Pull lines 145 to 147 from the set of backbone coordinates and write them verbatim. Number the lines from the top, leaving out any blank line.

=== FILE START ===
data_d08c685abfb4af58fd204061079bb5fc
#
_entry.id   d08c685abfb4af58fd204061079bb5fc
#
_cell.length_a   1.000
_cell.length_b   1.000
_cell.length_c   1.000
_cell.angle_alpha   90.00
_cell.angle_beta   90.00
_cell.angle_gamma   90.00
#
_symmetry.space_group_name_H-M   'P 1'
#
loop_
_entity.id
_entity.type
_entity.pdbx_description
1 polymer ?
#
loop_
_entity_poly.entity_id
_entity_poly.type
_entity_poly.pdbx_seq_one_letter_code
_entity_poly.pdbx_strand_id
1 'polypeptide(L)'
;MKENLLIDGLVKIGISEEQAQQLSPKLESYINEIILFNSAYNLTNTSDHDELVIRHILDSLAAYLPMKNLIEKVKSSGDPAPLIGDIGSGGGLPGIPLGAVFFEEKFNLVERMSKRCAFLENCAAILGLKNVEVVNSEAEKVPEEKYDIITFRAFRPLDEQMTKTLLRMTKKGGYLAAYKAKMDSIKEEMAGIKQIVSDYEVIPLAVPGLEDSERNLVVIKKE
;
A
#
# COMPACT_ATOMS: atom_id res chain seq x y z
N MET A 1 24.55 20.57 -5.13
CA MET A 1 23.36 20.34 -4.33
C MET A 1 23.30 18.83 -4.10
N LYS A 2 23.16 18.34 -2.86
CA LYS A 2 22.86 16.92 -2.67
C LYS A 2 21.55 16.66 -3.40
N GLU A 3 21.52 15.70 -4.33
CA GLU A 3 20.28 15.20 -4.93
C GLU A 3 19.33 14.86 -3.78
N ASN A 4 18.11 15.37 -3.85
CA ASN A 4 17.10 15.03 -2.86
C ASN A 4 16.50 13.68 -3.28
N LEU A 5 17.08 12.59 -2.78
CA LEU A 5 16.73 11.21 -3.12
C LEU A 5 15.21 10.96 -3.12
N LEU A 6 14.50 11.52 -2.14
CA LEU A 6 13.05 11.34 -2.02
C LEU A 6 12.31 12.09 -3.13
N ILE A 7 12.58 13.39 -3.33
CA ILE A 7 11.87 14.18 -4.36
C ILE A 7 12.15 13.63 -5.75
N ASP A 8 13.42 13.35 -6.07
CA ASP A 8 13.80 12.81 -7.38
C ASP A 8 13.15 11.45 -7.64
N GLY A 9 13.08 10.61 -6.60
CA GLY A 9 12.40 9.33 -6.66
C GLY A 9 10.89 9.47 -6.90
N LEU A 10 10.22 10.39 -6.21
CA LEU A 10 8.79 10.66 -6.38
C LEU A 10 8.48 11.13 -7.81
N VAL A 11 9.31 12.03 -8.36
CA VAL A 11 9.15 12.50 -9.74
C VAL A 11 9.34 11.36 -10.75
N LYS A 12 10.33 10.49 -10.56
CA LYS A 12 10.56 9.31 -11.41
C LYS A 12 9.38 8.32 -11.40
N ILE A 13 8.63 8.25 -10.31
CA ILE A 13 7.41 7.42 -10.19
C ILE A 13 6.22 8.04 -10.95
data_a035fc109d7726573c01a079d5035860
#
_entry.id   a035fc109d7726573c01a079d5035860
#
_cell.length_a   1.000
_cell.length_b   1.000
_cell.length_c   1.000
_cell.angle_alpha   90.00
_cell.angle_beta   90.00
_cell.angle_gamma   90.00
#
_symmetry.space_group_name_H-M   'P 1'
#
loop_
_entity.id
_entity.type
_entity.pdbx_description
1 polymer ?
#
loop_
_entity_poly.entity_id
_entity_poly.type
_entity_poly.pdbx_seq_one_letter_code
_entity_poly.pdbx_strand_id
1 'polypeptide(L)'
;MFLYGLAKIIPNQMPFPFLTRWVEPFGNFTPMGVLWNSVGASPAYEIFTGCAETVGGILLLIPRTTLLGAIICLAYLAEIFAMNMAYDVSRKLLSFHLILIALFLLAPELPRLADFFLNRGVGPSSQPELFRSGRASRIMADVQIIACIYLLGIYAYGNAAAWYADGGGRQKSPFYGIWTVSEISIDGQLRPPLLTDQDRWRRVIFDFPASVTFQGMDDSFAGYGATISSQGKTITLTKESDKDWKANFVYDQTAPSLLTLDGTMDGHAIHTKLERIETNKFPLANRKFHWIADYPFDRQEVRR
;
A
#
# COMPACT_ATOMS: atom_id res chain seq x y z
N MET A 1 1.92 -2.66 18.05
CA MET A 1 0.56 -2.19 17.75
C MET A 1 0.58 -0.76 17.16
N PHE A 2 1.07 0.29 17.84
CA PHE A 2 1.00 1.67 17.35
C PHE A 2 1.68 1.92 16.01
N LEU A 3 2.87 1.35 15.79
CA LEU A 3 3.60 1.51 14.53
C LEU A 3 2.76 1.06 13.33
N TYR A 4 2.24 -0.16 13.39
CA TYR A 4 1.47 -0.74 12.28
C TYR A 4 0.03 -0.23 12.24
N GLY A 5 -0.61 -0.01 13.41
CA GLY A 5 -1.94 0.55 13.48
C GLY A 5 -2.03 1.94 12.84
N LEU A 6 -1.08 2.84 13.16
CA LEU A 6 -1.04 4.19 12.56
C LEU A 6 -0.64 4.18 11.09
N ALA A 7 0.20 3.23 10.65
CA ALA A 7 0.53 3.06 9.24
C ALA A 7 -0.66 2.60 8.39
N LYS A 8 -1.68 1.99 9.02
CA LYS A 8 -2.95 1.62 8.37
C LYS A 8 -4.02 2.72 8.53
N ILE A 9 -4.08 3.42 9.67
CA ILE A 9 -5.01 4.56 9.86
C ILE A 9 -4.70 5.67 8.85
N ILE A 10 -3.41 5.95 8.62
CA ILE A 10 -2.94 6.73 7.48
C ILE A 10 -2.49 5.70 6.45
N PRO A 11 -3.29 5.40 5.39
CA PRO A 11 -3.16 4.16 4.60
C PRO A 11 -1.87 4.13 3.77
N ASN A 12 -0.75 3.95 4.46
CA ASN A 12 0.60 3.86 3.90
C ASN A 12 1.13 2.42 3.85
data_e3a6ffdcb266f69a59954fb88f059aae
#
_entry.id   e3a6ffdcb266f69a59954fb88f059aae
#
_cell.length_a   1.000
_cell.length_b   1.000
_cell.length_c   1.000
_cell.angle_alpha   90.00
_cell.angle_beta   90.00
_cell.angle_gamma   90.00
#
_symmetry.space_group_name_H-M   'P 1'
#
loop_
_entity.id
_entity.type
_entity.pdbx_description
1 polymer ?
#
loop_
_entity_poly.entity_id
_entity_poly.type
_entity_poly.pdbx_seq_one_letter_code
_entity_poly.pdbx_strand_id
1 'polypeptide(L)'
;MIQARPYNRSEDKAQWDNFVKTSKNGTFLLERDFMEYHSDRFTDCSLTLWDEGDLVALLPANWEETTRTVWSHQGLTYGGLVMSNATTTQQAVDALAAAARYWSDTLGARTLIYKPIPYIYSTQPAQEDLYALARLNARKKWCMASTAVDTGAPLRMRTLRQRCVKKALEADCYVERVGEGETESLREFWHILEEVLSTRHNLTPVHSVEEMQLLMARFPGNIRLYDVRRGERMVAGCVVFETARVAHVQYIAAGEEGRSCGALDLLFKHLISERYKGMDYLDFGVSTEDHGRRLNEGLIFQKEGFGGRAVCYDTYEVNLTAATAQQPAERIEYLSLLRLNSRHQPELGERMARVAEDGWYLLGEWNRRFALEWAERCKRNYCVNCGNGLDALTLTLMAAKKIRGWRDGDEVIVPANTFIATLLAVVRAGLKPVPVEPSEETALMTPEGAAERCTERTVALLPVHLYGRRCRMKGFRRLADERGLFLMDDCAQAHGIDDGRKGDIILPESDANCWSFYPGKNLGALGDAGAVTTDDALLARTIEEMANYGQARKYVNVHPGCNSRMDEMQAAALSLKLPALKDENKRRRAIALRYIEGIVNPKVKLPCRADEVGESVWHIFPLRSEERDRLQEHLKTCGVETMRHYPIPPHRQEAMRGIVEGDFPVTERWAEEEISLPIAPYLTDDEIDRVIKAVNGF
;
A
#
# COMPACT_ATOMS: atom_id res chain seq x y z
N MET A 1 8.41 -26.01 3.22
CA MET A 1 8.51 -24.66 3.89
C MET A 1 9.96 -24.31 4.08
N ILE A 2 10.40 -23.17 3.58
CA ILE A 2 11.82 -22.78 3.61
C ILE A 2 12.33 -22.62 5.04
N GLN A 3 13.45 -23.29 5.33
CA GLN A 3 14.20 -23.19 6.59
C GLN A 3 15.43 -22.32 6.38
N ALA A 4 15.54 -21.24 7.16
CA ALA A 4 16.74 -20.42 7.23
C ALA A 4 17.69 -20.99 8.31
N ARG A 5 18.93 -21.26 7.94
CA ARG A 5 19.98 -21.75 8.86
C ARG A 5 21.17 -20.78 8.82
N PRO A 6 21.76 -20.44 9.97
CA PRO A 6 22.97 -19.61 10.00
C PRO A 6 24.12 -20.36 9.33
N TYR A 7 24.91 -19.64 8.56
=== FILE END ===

_cell.angle_gamma   90.00
#
_symmetry.space_group_name_H-M   'P 1'